For my part, I travel not to go anywhere, but to go. I travel for travel's sake. The great affair is to move. ROBERT LOUIS STEVENSON

Sunday, 19 December 2010

Sweet Disorder

I don't know about you, but I'm not always the tidiest, the most organised, the squeaky-cleanest of people. Don't get me wrong - I return CDs to their cases, put books back in their correct place on the shelf, take a shower every morning. I try and turn up for appointments on time. I even reluctantly wash the car now and then (a metallic black 2007 VW Golf Plus 1.6 FSI SE incidentally - referring back ironically to my previous post).

But I'm hardly a punctilious perfectionist, always smoothing, sorting, cleaning and ordering. Indeed, I always think there's something a little suspicious about those who can't stand even one hair out of place. What are they trying to hide? Over-fastidiousness can all too easily tip over into pathological neurosis. What does it matter if the washing up is left for an hour or two, if you put on again that old jumper which really was due for a wash, if the garden's a bit of a wilderness instead of some sanitised, weed-free, pet-free, kids-free zone of artificial perfection replete with serried ranks of pest-free flowers and a beautifully manicured lawn? I've much better things to do, thank you, than dusting the house plants every few minutes or vacuuming the cat (War and Peace to finish, for a start ...)

In this delightful poem Robert Herrick stands up for all of us who aren't averse to a little wanton disorder. In fact it may even be sexy ...

Delight In Disorder

A sweet disorder in the dress
Kindles in clothes a wantonness:
A lawn about the shoulders thrown
Into a fine distraction:
An erring lace which here and there
Enthralls the crimson stomacher:
A cuff neglectful, and thereby
Ribands to flow confusedly:
A winning wave (deserving note)
In the tempestuous petticoat:
A careless shoe-string, in whose tie
I see a wild civility:
Do more bewitch me, than when art
Is too precise in every part.

ROBERT HERRICK (1591-1674)

10 comments:

Ruth said...

Amen, brother.

But don't get me off my intent to unclutter some rooms and closets . . . :)

That Robert Herrick had such a fetching way with words. I remember Upon Julia's Clothes . . .


WHENAS in silks my Julia goes,
Then, then, methinks, how sweetly flows
That liquefaction of her clothes.

Next, when I cast mine eyes and see
That brave vibration each way free ;
O how that glittering taketh me !

I raise my glass to Robert, Robert Herrick, winning waves . . . careless shoestrings and liquefication of clothes!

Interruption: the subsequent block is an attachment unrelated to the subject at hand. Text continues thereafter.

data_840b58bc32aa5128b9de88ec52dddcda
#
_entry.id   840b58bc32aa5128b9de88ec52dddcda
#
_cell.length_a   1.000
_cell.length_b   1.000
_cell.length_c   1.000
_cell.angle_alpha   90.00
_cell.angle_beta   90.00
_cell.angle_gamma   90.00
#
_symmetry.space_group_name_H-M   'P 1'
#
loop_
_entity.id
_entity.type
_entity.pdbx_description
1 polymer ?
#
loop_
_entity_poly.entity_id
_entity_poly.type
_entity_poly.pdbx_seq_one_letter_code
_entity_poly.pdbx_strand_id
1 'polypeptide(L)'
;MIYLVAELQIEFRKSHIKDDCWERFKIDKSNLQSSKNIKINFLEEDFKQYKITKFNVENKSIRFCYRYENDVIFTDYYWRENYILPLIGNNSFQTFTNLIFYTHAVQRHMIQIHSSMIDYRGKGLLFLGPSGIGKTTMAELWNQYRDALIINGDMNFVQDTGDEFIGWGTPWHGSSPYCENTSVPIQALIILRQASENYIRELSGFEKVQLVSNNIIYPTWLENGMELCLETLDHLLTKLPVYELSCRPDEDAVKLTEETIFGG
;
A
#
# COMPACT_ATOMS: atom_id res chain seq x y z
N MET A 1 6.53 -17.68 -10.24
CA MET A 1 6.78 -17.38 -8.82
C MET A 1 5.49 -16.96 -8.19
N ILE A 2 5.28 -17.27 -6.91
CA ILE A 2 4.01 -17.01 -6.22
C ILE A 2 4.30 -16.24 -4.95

Bonnie said...

(raising my glass with Ruth) "Here, Here"!

The Solitary Walker said...

Yes, both poems are perfect little gems I've always thought. 'The liquefaction of her clothes', 'A sweet disorder in the dress', 'tempestuous petticoat' - utterly delightful!

I'll let you make headway with the decluttering. (As long as you're not making lists, not wearing gloves, and are listening to some loud country-rock at the same time. Perhaps taking a nip or two of something as well. It wouldn't be right to be too scrupulous and methodical!)

The Solitary Walker said...

Cheers, Bonnie. That's a toast to a little wanton disorder in our lives, then!

Ruth said...

I'll tell you now, since you just perfectly described it, that I do the "ruthie" method when I do such things as decluttering. A little work, a little fun, a little work, a little sip, and music, or silence, along the way . . .

Actually, I always work like that ...

Bonnie said...

I love that: "...sweet, wanton disorder..." - how freeing for all we perfectionists in your following!

Dominic said...

Interesting to compare notes. John Cage -who had a fondness for using anecdotes in his writings- once wrote this (as I remember it):

One dirty American composer on an even dirtier American composer: "He had dirt between his fingers like most of us have between our toes".

Washing the car? I wash the car when I trade it in. Life's too short.

Alan Sloman said...

I have a beautiful framed print on my home office wall made by Charles Rennie Mackintosh which reads "There is hope in honest error None in the icy perfections of the mere stylist."

Friko said...

That was one of the first poems in English that I really enjoyed. I couldn't believe that an English poet would write as cheekily and freely and sweetly as this.

I have admired the classical English poets ever since I learned the language but with Herrick I could have fun.

As somebody who was brought up in an extremely, pathologically, tidy environment I have happily learned to adapt to more relaxed ways of living.

As you say there are books to read and poems too and friends' blogs to visit . . . . .

The Solitary Walker said...

Wonder who those composers were, Dominic? (Me, I'm quite careful to wash between my toes. I just have a thing about it.)

Alan - yes, that's a great quotation. I did a post centred around it a year or two ago.

Friko - cheeky, free and sweet. Yes, that's Herrick to a tee.

I suppose I like the ostensibly boring but, for me, completely agreeable 'middle way' - somewhere between anarchism and Annette Benning's rose-shearing scene in the film 'American Beauty'.